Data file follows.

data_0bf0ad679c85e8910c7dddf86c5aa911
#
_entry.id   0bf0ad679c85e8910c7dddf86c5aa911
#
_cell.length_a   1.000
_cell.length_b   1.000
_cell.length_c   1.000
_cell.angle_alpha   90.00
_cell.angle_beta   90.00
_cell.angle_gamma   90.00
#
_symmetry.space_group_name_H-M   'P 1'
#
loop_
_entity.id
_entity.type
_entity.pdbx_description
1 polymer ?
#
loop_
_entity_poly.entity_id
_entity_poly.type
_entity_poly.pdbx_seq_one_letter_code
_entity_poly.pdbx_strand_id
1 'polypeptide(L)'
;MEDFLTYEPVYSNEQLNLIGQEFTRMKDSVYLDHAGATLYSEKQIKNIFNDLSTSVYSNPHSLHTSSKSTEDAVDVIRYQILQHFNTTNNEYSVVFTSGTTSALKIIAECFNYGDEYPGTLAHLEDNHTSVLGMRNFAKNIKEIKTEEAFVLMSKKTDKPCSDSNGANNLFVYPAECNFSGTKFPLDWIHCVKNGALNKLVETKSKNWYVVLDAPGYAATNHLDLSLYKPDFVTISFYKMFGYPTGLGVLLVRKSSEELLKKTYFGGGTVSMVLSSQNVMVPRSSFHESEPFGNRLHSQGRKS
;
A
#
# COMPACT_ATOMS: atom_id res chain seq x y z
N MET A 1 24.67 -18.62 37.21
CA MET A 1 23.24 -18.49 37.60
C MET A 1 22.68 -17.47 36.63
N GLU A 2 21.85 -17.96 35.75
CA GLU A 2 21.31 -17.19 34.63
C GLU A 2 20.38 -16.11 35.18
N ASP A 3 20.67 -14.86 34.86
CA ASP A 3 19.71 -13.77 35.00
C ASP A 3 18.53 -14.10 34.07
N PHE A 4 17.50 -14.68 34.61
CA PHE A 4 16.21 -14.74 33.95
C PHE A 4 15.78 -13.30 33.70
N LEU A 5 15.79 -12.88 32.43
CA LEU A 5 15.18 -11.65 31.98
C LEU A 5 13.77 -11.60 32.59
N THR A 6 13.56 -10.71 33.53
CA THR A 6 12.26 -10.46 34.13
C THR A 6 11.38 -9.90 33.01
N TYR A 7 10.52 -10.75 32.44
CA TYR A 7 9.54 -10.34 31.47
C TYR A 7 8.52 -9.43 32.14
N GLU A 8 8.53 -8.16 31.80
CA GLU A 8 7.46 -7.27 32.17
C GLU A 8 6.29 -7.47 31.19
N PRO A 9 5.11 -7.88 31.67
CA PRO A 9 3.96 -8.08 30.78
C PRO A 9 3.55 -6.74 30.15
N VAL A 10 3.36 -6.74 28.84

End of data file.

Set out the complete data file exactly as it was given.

data_0bf0ad679c85e8910c7dddf86c5aa911
#
_entry.id   0bf0ad679c85e8910c7dddf86c5aa911
#
_cell.length_a   1.000
_cell.length_b   1.000
_cell.length_c   1.000
_cell.angle_alpha   90.00
_cell.angle_beta   90.00
_cell.angle_gamma   90.00
#
_symmetry.space_group_name_H-M   'P 1'
#
loop_
_entity.id
_entity.type
_entity.pdbx_description
1 polymer ?
#
loop_
_entity_poly.entity_id
_entity_poly.type
_entity_poly.pdbx_seq_one_letter_code
_entity_poly.pdbx_strand_id
1 'polypeptide(L)'
;MEDFLTYEPVYSNEQLNLIGQEFTRMKDSVYLDHAGATLYSEKQIKNIFNDLSTSVYSNPHSLHTSSKSTEDAVDVIRYQILQHFNTTNNEYSVVFTSGTTSALKIIAECFNYGDEYPGTLAHLEDNHTSVLGMRNFAKNIKEIKTEEAFVLMSKKTDKPCSDSNGANNLFVYPAECNFSGTKFPLDWIHCVKNGALNKLVETKSKNWYVVLDAPGYAATNHLDLSLYKPDFVTISFYKMFGYPTGLGVLLVRKSSEELLKKTYFGGGTVSMVLSSQNVMVPRSSFHESEPFGNRLHSQGRKS
;
A
#
# COMPACT_ATOMS: atom_id res chain seq x y z
N MET A 1 24.67 -18.62 37.21
CA MET A 1 23.24 -18.49 37.60
C MET A 1 22.68 -17.47 36.63
N GLU A 2 21.85 -17.96 35.75
CA GLU A 2 21.31 -17.19 34.63
C GLU A 2 20.38 -16.11 35.18
N ASP A 3 20.67 -14.86 34.86
CA ASP A 3 19.71 -13.77 35.00
C ASP A 3 18.53 -14.10 34.07
N PHE A 4 17.50 -14.68 34.61
CA PHE A 4 16.21 -14.74 33.95
C PHE A 4 15.78 -13.30 33.70
N LEU A 5 15.79 -12.88 32.43
CA LEU A 5 15.18 -11.65 31.98
C LEU A 5 13.77 -11.60 32.59
N THR A 6 13.56 -10.71 33.53
CA THR A 6 12.26 -10.46 34.13
C THR A 6 11.38 -9.90 33.01
N TYR A 7 10.52 -10.75 32.44
CA TYR A 7 9.54 -10.34 31.47
C TYR A 7 8.52 -9.43 32.14
N GLU A 8 8.53 -8.16 31.80
CA GLU A 8 7.46 -7.27 32.17
C GLU A 8 6.29 -7.47 31.19
N PRO A 9 5.11 -7.88 31.67
CA PRO A 9 3.96 -8.08 30.78
C PRO A 9 3.55 -6.74 30.15
N VAL A 10 3.36 -6.74 28.84